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March 29, 2006

A play for "All Seasons"

by Mary Donahue, Online Managing Features Editor
Just as Laurence Olivier was born to be on the big screen and Ginger Rogers was born to dance, Blair senior Joe Lorenz was born to light up the stage. He did just that in the Pine Players' production of Robert Bolt's "A Man For All Seasons" with the help of other talented Blair students. Although the entire cast of the Pine Players' production was fabulous, Lorenz, who played the lead role, Sir Thomas More, carries the play from ordinary to extraordinary.
Senior Joe Lorenz and sophomore Sarah Rothman perform in the Pine Players production of "A Man for All Seasons."  <i>Photo courtesy of Ellie D'Eustachio.</i>
Senior Joe Lorenz and sophomore Sarah Rothman perform in the Pine Players production of "A Man for All Seasons." Photo courtesy of Ellie D'Eustachio.


Under the direction of senior Lizzi Albert and junior Leandra Tidwell, Lorenz captures the morality and dry wit of his character with the grace of a professional actor. When More, an advisor to King Henry VIII, is asked to break his oath to the Pope and grant the king a divorce, More is torn between loyalty for his country and his own principles. As the despicable team of Thomas Cromwell (senior Katie Frank) and selfish Richard Rich (senior Bruno Falcon) search for ways to incriminate More and force him to grant the divorce, More gracefully dodges any direct involvement in the political struggle. But More cannot stay impartial forever and eventually must choose between his life and martyrdom. Helping sway his decision are his close friends, the Duke of Norfolk (junior Scott Wittmann), wife Alice (senior Sally Lanar) and daughter Margaret (sophomore Sarah Rothman). In this relatively somber play, The Common Man (junior Zachary Eaton,) provides excellent narration.

Although about half the cast is new to the group, including Lorenz, the Pine Players still work well together with minimal line blunders. They put on a professional production that would have pleased even the harshest of critics.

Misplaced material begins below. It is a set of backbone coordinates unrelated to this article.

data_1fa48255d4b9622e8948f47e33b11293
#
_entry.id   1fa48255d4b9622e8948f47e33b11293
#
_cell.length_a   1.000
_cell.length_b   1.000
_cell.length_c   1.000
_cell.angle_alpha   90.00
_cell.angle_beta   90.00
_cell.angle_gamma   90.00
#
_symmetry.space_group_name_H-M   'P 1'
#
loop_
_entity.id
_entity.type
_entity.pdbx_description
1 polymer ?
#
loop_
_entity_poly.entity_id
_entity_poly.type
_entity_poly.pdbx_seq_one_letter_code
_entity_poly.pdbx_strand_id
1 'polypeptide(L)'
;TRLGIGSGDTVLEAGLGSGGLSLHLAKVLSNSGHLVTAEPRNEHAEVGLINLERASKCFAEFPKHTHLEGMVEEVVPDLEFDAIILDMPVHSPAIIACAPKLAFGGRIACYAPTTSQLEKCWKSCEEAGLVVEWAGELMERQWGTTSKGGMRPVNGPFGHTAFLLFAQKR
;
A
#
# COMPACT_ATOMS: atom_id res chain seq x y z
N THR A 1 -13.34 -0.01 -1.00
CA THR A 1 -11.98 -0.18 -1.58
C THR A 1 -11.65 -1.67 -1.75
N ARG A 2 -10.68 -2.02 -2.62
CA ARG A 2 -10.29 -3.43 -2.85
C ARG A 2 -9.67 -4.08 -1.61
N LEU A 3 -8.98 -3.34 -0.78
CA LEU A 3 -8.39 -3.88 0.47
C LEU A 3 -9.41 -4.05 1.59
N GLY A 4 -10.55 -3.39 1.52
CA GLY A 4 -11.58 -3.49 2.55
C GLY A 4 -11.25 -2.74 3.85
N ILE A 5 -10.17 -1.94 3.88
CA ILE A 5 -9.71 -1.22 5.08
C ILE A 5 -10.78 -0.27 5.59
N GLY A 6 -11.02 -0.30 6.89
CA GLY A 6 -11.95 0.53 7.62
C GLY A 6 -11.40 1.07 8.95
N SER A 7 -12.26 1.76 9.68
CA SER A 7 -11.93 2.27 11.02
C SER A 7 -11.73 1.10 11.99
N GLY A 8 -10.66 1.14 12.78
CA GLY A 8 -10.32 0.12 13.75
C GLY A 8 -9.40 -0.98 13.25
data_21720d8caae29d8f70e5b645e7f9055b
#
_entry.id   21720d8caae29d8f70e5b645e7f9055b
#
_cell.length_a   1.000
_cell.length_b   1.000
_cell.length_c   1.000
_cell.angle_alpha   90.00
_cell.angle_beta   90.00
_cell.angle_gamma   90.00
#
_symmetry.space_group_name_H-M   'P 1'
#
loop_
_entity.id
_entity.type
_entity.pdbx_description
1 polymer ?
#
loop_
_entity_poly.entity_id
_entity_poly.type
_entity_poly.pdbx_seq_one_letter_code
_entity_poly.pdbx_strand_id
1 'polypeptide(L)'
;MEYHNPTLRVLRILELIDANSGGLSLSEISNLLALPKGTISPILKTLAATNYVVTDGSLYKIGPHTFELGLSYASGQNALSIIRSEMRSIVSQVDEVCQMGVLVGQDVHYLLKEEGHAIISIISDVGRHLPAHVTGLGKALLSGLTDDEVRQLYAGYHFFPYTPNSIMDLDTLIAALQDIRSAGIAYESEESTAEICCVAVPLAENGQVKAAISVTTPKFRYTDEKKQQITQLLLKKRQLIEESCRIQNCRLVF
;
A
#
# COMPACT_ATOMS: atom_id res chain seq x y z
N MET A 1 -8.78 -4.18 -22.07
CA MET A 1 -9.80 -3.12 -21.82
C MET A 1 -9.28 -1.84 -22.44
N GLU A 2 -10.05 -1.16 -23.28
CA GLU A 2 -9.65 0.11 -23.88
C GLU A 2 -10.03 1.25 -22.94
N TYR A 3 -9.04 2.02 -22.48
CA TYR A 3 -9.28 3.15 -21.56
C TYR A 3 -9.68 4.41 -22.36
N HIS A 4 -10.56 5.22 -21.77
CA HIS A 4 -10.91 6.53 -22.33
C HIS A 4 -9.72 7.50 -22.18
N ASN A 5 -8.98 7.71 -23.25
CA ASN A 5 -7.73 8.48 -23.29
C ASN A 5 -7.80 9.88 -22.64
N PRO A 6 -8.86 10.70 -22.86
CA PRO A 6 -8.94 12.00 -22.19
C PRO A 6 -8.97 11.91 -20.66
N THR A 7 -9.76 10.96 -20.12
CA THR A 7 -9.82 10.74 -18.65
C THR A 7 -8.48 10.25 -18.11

Lorenz may carry the play forward, but new members Falcon and Whittman hold their own against the more experienced actors. Lanar, another addition to the Pine Players, manages to develop the independent nature of her character and works well with Lorenz.

Frank, who has performed with the Pine Players before, pulls off Cromwell and presents a villain who is malevolent and scheming, but not cliché. Eaton, also a returning Player, is a great Common Man who does not steal the spotlight, but still gives a memorable performance filled with sarcastic humor and exaggerated facial expressions.

All of these actors, though good, wither in comparison to Lorenz. What stands out in Lorenz is not just his natural acting ability, but the work that he obviously put into preparing for his role. He does not just rely on his natural talent. This fusion of dedication and talent results in Lorenz becoming Sir Thomas More, not just him pretending to be More.

Although the Pine Players are not always Blazers, their plays are entirely produced, directed and performed by high school students. "A Man For All Season's" cast is comprised entirely of Blair students and boasts amazing costumes and artwork, made by juniors Ellie d'Eustachio and Sean Griffin. The Pine Players have put on four plays since their beginning in 2004 and have raised more than $3500 for Bread for the City, a charity that aids the homeless in Washington, D.C.